The future for the characters that remain at the end of this series offers hope and promise, but also leaves open the possibility that not everything will be a fairytale, which is just as it should be for them.

    Reviewer gives this book [rating=5]

    On a personal note:

    It has always taken me a long time to get absorbed into each of the books in this series. The pace is slow, but the writing is beautiful. And has a very haunting quality to it. I can’t explain it well – believe me, over the years that I’ve followed this series I’ve tried.

    I typically find myself about a third of the way through, wondering exactly what it was that got me so hooked on the series that I developed this connection with it and felt the need to read more. But then somewhere amidst the pages it just happens. I become glued to it.

    Whether it’s the wolves or just simply the stunning passages I gravitate toward, I just can’t stop coming back for more. Even with the desolate feeling that reading each story brings. And Forever is no exception.

    However, in this story, it was Cole that I felt more of a pull toward, rather than Sam or Grace. It seems like Forever was his story. While Sam and Grace were a part of this story – Sam more than Grace – it was Cole I felt like I got to know a lot more. His character grew, while Sam and Grace remained as they always had been – distant, strange, unique and intimately bonded in a way that didn’t welcome outsiders.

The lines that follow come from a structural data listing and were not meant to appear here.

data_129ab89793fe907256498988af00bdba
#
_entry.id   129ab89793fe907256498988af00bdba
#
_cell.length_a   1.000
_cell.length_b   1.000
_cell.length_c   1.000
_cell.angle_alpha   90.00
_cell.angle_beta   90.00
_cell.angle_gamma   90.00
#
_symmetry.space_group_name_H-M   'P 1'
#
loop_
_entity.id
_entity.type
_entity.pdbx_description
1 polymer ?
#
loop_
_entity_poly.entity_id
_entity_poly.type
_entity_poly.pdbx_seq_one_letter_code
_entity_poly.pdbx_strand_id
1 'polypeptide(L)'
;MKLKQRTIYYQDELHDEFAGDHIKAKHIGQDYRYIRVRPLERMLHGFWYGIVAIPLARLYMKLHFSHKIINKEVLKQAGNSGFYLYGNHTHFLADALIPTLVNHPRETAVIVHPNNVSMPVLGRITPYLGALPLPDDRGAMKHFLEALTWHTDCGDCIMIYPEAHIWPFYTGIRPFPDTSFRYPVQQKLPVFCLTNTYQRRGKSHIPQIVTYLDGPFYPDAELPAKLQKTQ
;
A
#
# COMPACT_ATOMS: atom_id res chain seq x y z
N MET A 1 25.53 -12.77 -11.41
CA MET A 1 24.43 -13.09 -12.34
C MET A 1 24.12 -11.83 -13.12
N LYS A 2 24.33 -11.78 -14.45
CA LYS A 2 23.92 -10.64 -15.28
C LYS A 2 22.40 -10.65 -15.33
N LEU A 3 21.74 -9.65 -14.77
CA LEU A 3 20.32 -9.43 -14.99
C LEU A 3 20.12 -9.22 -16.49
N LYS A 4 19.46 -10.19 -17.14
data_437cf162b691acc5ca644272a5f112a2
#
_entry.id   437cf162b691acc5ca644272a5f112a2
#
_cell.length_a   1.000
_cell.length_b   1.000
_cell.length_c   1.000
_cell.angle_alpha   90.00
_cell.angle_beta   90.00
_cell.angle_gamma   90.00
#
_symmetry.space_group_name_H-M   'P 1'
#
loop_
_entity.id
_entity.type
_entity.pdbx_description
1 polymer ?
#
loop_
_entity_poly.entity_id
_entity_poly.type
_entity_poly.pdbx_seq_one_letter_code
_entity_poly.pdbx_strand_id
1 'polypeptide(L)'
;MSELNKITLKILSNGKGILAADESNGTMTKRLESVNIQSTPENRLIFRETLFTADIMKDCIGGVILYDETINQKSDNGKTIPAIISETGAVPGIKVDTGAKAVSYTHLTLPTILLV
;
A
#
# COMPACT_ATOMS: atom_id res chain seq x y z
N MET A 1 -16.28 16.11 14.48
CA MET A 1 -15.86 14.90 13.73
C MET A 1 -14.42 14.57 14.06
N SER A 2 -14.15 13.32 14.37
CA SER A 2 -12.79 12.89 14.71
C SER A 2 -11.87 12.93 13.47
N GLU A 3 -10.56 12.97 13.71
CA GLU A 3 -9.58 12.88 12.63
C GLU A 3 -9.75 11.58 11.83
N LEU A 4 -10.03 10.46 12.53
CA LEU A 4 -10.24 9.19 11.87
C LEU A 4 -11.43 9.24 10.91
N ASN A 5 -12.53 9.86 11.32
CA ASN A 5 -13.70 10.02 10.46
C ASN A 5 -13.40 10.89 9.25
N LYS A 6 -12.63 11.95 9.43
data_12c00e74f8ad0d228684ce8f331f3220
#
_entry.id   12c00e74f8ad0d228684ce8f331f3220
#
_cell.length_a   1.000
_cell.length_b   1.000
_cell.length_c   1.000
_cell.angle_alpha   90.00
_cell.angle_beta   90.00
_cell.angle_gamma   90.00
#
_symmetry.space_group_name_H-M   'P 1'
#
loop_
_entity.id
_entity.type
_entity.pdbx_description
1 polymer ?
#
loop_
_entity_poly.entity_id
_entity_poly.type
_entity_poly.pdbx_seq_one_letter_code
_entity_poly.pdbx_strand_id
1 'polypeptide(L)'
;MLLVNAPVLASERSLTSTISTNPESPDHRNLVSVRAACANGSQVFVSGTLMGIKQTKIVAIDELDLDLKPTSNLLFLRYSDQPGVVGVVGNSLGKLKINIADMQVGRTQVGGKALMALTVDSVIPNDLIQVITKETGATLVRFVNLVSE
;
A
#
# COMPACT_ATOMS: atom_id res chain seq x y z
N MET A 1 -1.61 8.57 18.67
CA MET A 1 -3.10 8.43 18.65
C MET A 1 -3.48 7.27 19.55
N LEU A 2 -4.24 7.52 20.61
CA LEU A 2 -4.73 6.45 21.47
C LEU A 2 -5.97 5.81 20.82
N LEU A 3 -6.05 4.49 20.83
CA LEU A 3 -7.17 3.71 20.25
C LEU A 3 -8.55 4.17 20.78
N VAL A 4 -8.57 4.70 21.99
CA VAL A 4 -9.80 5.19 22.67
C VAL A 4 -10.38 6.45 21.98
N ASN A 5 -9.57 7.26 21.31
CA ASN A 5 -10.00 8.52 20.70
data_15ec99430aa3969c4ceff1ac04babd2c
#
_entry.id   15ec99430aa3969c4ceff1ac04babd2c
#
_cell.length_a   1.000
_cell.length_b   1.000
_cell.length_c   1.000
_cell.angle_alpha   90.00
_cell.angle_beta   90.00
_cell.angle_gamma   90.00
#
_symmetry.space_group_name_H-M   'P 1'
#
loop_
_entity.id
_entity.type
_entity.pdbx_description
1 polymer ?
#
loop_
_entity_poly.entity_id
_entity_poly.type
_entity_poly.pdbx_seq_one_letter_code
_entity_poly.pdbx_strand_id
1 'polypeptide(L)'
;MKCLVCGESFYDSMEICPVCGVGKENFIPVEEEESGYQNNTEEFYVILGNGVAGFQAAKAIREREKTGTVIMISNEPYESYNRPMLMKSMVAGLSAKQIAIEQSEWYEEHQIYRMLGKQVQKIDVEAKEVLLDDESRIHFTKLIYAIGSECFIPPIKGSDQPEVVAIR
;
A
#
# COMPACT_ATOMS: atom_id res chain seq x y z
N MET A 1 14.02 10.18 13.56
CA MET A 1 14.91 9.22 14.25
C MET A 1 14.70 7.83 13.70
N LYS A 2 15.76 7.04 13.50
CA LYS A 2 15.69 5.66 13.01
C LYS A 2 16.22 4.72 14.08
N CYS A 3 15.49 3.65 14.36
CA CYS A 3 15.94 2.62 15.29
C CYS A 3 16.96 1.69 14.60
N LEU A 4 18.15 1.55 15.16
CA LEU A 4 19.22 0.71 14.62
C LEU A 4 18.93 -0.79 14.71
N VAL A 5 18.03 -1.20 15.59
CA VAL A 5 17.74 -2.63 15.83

But Cole, as flawed as he was, and as hard to comprehend, became so much more. He developed a new facet to his personality that made him almost lovable. He discovered himself in this book in a way he didn’t before, and it was wonderful to see.

    The ending is bound to upset some readers. Probably quite a few. For a few minutes after I finished reading, I was devastated. The not knowing can be hard to deal with. But it was the perfect end to the story.

    I’m not sure whether I’m glad that the author didn’t leave me hanging with another part of the story that I was so sure she would. I think I would have liked that one part to be open-ended. But I suppose with the other ending being unresolved, that might have been too cruel.

    Leaving everything up in the air seems somehow true to this series. As much as I’m one of those readers who enjoy everything wrapped up in a happy bow, I think this needed to end the way it did.

    I think, for this series, you absolutely have to be in the right frame of mind to read it. It’s not a snuggly series or one that you feel completely connected to the characters. They are outsiders. They don’t have personalities that immediately grab you. They are remote and damaged and different. And yet I love them just as much as the characters I’ve bonded with.

    I am definitely in a malaise after reading Forever and it’s taken days to get my thoughts in order to write this review. But the fact that I finished reading this days ago, and I’m still haunted by the book, tells me how much I loved it and how affected by it I was.


    I have a ton of favorite passages. Maggie Stiefvater is an amazing writer. My three favorites are from Cole’s viewpoint. As two of them are quite long, I thought I’d just choose the shortest.

    The thing I was beginning to figure out about Sam and Grace, the thing about Sam not being able to function without her, was that that sort of love only worked when you were sure both people would always be around for each other. If one half of the equation left, or died, or was slightly less perfect in their love, it became the most tragic, pathetic story invented, laughable in its absurdity. Without Grace, Sam was a joke without a punch line.

    Book trailer for Forever:

    This review is based on an ARC I received as a gift from another blogger.